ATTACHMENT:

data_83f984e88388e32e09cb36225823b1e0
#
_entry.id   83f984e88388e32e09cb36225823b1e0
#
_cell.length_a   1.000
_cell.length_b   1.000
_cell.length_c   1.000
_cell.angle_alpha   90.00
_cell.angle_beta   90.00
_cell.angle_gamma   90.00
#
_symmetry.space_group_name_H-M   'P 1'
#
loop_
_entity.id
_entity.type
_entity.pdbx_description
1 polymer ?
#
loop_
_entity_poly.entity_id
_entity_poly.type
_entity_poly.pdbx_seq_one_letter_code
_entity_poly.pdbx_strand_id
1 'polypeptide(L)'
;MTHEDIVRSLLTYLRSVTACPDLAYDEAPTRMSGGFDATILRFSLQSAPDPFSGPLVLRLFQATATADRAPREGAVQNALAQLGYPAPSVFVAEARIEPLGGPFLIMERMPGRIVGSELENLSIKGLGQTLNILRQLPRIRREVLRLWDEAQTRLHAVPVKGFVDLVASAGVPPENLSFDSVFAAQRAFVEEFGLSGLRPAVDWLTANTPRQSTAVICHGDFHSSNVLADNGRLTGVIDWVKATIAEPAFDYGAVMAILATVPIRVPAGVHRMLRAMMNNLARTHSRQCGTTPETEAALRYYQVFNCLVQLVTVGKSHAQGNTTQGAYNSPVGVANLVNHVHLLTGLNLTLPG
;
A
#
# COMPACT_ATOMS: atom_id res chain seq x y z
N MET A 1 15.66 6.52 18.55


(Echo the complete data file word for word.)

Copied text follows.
data_83f984e88388e32e09cb36225823b1e0
#
_entry.id   83f984e88388e32e09cb36225823b1e0
#
_cell.length_a   1.000
_cell.length_b   1.000
_cell.length_c   1.000
_cell.angle_alpha   90.00
_cell.angle_beta   90.00
_cell.angle_gamma   90.00
#
_symmetry.space_group_name_H-M   'P 1'
#
loop_
_entity.id
_entity.type
_entity.pdbx_description
1 polymer ?
#
loop_
_entity_poly.entity_id
_entity_poly.type
_entity_poly.pdbx_seq_one_letter_code
_entity_poly.pdbx_strand_id
1 'polypeptide(L)'
;MTHEDIVRSLLTYLRSVTACPDLAYDEAPTRMSGGFDATILRFSLQSAPDPFSGPLVLRLFQATATADRAPREGAVQNALAQLGYPAPSVFVAEARIEPLGGPFLIMERMPGRIVGSELENLSIKGLGQTLNILRQLPRIRREVLRLWDEAQTRLHAVPVKGFVDLVASAGVPPENLSFDSVFAAQRAFVEEFGLSGLRPAVDWLTANTPRQSTAVICHGDFHSSNVLADNGRLTGVIDWVKATIAEPAFDYGAVMAILATVPIRVPAGVHRMLRAMMNNLARTHSRQCGTTPETEAALRYYQVFNCLVQLVTVGKSHAQGNTTQGAYNSPVGVANLVNHVHLLTGLNLTLPG
;
A
#
# COMPACT_ATOMS: atom_id res chain seq x y z
N MET A 1 15.66 6.52 18.55